Price? Time? Lack of interest?
As days goes by, filled with obligations, agenda, and responsibilities, I find myself spending less and less time enjoying my favorite pastime, video games. It is not that I don’t enjoy the medium any less than I did as a child, it has just simply dropped (dramatically) on my list of priorities.
With forty+ hours spent working a fluctuating retail schedule; spending any and all shared time with my significant other; setting aside 1-2 hours for jogging per day (ideally); spending money on wardrobe upgrades, food, housewares, bills, transportation, and gifts; focusing on blogging on a near daily basis; and spending time with a large and spread out immediate family, finding the time and money to invest in an expansive RPG or learning (and retaining) all the mechanics in the latest action/adventure game seems nearly impossible.
Being able to set aside 1-2 hours a month to indulge in the latest AAA title does not justify a $60 investment. 1-2 hours is hardly enough time to watch an extended intro, play a prelude, and/or learn a few basic mechanics, most of which I will forget the next time I am afforded the luxury of playing. To add, on most of my 1-2 hour gaming spurts, I become anxious and find it hard to divert all my attention to the story or events for fear that there is an errand I need to run or the notion that if I am not productive, I am of no worth.
Months back, I wrote a post regarding the need for fitness services to partner with video game developers/publishers. To add to this, a fantastic side-effect for rewarding productivity such as jogging with in-game benefits would be the benefit of leisure, period. Credit for this obvious but overlooked observation can be given to my good friend Jered.
Lately, I have been hearing about loads of people struggling to invest time in games but still have an intense interest in the industry. As for myself, I find that I refresh IGN’s iOS App during every 15 minute work break, out shopping, and during every lull in conversation. While jogging, listening to the The Indoor Kids, Game Scoop, Tech Fetish, and The Talk Show podcasts is imperative. I don’t see lack of interest in gaming as a problem, as it is now trumping the movie industry in terms of revenue, I do see the possibility for the 8-bit generation to be spent on today’s huge AAA titles, as Legacy Music Hour’s Brent Weinbach will argue. Take the resurgence of 8/16-bit sidescrollers/RPG/mobile games as a sign.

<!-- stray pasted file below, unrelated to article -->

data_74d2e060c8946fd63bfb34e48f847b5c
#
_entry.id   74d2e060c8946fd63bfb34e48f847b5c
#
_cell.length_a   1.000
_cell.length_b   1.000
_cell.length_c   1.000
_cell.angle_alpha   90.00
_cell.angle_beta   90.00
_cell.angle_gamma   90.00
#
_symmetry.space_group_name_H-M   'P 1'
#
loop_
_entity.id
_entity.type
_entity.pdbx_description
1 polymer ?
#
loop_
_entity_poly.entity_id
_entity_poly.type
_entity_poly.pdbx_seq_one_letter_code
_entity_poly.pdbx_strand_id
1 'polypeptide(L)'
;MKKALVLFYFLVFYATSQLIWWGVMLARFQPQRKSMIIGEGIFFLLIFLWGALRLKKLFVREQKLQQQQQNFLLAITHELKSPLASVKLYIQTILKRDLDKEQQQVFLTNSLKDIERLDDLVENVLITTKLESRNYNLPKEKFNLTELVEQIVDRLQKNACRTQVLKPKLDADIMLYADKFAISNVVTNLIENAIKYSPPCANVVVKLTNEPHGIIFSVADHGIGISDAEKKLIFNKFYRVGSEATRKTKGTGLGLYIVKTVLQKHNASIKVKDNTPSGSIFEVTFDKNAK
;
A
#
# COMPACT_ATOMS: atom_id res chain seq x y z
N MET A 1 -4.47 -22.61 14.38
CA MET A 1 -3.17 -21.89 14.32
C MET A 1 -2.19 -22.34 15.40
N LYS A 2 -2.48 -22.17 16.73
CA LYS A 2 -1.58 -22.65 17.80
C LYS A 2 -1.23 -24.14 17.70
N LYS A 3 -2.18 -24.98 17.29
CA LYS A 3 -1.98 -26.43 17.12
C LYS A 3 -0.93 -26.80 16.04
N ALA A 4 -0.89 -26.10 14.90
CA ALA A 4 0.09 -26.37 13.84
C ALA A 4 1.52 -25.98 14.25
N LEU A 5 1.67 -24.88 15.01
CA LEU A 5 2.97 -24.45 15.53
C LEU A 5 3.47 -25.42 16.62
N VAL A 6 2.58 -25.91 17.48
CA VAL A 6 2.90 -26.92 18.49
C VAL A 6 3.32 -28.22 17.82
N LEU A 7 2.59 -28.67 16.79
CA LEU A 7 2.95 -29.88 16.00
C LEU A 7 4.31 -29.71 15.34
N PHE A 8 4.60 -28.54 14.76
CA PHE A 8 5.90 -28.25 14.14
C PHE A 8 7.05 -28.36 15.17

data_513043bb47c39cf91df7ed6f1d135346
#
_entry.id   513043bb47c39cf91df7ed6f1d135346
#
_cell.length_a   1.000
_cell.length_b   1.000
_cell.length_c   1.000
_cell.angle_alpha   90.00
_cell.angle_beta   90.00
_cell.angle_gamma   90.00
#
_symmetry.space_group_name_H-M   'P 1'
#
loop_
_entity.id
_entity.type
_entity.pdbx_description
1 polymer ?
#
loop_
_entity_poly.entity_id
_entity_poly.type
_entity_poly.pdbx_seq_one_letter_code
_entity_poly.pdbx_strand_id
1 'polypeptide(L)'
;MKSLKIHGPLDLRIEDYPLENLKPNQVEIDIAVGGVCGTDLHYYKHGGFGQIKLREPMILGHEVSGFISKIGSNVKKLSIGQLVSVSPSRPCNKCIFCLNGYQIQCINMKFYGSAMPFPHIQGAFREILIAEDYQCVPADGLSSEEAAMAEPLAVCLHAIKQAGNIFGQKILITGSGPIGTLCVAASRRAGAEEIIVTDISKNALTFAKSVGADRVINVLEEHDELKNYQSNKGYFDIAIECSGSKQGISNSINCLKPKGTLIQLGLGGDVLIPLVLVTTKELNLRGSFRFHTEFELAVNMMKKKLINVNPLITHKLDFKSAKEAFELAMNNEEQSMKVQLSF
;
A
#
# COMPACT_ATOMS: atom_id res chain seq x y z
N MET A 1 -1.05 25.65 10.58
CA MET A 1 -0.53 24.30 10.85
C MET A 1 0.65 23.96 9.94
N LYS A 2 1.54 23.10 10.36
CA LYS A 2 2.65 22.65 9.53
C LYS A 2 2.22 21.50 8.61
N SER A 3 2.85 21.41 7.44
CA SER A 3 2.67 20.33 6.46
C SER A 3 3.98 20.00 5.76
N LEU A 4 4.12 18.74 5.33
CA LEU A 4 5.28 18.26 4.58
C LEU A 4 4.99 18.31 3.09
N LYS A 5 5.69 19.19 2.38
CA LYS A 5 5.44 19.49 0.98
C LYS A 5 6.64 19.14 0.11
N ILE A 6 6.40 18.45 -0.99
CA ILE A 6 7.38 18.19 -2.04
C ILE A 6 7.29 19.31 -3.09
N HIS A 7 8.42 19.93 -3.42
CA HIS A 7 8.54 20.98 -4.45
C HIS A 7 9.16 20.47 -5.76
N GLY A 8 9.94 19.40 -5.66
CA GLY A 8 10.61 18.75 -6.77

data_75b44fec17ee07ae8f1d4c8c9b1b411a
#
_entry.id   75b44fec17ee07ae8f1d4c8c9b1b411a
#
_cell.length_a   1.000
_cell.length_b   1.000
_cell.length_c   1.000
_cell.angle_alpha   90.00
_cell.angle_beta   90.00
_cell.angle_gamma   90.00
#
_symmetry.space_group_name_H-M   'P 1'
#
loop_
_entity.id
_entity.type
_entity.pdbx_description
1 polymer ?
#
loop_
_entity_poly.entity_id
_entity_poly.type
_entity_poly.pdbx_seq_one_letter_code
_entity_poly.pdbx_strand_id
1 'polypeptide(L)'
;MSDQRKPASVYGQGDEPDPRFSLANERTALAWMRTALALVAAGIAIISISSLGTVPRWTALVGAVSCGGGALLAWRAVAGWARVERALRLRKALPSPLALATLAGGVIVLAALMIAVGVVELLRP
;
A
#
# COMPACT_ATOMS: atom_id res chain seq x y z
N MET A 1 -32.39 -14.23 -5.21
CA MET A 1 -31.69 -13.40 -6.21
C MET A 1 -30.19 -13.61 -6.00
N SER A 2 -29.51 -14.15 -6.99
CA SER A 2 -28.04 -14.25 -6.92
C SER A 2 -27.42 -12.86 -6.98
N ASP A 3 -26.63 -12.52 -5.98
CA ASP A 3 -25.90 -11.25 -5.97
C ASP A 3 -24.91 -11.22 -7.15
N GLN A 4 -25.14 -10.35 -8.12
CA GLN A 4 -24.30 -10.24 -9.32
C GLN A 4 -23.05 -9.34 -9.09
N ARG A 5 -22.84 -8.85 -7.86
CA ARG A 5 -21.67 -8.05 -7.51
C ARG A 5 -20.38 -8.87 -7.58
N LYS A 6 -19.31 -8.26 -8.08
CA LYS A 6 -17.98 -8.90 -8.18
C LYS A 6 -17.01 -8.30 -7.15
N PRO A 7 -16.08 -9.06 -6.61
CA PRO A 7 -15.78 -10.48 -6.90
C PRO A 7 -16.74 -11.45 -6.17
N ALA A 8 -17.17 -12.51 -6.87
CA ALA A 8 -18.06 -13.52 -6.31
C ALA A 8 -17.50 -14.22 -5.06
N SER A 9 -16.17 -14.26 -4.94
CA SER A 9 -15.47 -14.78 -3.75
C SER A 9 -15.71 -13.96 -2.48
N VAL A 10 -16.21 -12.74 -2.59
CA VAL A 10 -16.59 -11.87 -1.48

Evidenced by its success and popularity, there is a cultural importance to video games. Be it the craft of building games, ground breaking visual and art design, riveting and deep narratives, simple to complex mechanics, reflex development, pattern awareness, memorable characters, competition for high scores, or it’s ability to push the world of technology into new realms, video games spark and cultivate imagination and innovation. Whether it is price or time that keeps me from gaming, I yearn for its place in my life. Thanks to IGN, a multitude of video game podcasts and music, and other players in the industry, I am able to peak inside every now and then.
What keeps you from gaming?
Kyle Starr is the creator and writer of TheStarrList.com and TMNTPartyVan.com. His earliest memory is playing Mega Man 2 on the original NES. Find Kyle on Twitter, LinkedIn, and Facebook. Contact Kyle through TheStarrList.com Contact or by email.